Pressure is mounting on Dame Marjorie Scardino, the chief executive of Pearson, to sanction the £500m sale of the Financial Times - something she has said will only happen "over my dead body".
Two leading shareholders are publicly calling on the company to sell the newspaper, while others are telling Pearson behind the scenes to get rid of the "Pink 'un".
Axa Investment Management, which owns 2.2 per cent of Pearson, making it the sixth- largest investor, is urging management to consider cashing in on the FT's "trophy asset value".
Pearson reports annual results tomorrow, when it is expected to confirm that the FT broke even last year after two years of losses.
Pearson's largest shareholder, the US fund manager Franklin Templeton, first broke ranks last year when it publicly questioned why the group did not sell the newspaper. There are few synergies between the FT and its education and Penguin publishing businesses. Franklin Templeton's views are thought to remain unchanged.
Richard Marwood, a fund manager at Axa, said the FT would be worth more to another company. "It is the wild card of the valuation within Pearson. It certainly has few earnings to value, but it is hard to imagine it does not have some trophy asset value."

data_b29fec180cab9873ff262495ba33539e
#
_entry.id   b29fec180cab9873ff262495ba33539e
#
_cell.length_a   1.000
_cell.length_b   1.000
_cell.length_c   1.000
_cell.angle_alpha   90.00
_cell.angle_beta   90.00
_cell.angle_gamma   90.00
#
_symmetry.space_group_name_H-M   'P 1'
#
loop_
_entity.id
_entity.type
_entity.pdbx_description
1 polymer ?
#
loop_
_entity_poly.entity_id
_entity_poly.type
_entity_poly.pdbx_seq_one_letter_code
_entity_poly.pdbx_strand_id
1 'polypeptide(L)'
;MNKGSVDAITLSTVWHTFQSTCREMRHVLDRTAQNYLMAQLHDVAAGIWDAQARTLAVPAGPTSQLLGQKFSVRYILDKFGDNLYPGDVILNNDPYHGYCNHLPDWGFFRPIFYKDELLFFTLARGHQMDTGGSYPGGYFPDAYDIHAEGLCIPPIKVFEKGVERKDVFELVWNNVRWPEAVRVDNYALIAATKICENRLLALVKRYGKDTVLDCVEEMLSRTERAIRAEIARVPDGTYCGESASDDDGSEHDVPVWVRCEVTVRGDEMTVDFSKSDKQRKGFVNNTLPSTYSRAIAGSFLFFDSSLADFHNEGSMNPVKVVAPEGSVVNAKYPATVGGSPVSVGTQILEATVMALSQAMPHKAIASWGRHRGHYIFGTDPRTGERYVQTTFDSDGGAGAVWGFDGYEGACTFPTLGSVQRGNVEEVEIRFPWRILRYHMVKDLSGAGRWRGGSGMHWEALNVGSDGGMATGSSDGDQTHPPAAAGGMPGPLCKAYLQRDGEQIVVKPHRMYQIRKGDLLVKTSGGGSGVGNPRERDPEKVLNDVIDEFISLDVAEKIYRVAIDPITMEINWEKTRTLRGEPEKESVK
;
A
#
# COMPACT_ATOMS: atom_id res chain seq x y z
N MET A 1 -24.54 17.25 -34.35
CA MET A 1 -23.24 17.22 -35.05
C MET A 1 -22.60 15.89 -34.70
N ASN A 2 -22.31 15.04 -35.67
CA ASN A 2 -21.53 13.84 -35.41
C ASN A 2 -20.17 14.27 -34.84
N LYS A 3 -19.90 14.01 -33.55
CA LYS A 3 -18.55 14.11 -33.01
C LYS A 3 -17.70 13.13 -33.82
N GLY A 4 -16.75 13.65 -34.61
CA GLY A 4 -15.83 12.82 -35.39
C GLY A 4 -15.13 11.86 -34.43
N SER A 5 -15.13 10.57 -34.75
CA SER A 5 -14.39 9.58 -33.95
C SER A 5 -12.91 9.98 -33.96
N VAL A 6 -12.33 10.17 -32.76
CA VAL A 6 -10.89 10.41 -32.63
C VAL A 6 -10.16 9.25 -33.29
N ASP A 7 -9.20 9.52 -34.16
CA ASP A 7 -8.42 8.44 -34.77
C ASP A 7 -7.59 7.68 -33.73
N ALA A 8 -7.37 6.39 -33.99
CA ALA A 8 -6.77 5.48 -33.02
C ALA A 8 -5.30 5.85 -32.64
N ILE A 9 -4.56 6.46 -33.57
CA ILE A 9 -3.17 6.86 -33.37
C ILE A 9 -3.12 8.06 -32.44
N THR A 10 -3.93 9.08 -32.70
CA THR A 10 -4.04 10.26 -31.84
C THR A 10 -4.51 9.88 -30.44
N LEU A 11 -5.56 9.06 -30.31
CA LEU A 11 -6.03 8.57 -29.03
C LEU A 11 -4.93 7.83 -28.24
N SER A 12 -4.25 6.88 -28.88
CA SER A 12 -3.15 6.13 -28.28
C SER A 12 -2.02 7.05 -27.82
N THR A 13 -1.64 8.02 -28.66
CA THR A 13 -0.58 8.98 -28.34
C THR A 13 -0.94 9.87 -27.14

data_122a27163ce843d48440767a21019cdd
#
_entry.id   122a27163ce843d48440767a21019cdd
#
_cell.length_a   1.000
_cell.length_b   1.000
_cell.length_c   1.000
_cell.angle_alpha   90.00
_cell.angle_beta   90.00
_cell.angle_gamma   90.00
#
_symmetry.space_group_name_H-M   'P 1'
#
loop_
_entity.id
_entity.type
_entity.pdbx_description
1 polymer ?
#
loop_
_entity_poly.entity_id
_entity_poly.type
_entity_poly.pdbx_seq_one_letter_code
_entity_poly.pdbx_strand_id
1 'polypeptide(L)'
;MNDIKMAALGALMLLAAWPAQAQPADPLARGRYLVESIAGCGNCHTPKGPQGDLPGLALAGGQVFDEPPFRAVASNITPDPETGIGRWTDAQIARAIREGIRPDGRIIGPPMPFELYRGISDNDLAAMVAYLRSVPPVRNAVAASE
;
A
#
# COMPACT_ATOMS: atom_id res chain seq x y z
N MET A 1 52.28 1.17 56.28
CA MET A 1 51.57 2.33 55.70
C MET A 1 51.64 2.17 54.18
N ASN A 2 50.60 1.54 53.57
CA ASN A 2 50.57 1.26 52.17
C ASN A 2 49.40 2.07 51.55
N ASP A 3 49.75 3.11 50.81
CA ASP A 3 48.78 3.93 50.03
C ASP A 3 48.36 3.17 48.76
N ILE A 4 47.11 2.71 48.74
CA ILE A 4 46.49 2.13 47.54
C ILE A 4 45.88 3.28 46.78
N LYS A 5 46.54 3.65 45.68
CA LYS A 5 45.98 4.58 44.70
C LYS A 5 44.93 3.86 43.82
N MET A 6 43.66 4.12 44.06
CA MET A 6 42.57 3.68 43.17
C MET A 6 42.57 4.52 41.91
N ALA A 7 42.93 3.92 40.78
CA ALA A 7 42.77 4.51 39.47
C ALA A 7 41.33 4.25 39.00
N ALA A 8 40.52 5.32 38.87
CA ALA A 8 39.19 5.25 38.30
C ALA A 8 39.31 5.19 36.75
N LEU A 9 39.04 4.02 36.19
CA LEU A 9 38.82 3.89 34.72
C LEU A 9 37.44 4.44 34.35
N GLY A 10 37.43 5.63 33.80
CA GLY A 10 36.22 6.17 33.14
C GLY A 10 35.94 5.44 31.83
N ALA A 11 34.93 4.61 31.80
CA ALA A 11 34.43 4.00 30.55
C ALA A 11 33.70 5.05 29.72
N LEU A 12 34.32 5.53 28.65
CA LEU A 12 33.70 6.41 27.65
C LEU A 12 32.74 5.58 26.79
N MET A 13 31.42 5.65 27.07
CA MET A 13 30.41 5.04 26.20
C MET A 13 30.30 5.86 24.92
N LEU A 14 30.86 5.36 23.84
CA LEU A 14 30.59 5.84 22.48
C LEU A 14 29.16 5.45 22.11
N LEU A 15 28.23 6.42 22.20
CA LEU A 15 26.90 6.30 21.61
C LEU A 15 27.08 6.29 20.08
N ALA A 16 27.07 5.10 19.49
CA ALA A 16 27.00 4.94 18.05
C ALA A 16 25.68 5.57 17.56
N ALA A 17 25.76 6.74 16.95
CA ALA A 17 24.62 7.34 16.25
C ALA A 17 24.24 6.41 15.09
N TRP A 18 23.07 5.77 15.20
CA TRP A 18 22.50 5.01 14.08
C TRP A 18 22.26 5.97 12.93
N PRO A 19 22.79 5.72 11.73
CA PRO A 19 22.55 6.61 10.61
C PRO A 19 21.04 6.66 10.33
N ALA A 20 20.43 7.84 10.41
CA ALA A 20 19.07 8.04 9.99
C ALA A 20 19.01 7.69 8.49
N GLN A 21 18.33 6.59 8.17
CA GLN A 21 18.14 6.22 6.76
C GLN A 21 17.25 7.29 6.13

Another investor, who did not want to be named, said management was "well aware of shareholder pressure" for the FT to be sold. "There is a discussion. It would be received extremely well. It makes good sense for them to dispose of it. The FT takes up a disproportionate amount of management time."
Of Pearson's last 30 press releases, nine relate to the FT, which is expected to have made a profit of around £5m last year. Only two releases concern its education business, which made £277m profits in 2004, out of £421m for the whole group.
In November, Pearson said that recruitment and luxury goods ads had lifted revenues at the paper by 6 per cent since the start of last year. Analysts say the FT could fetch as much as £500m, with the likes of Rupert Murdoch's News Corporation likely to be interested. They add that Pearson has already restructured the FT, leaving few more savings to be made by current management.
Dame Marjorie, who has been chief executive since 1997, has underlined Pearson's commitment to the paper. But the replacement of Lord Stevenson as chairman in October by Glen Moreno, who has a background in fund management, has raised expectations that the strategy may change.
Shareholders also point out that as Dame Marjorie turned 59 last month, she may retire next year, which could pave the way for a sale.
Daily Mail & General Trust (DMGT) shocked the City earlier this month when it announced it was pulling the sale of its Northcliffe regional newspaper group after failing to attract the hoped-for sale price. But analysts say that because of the prestige attached to the FT, its price tag would be higher than its pure economic value.Reuse content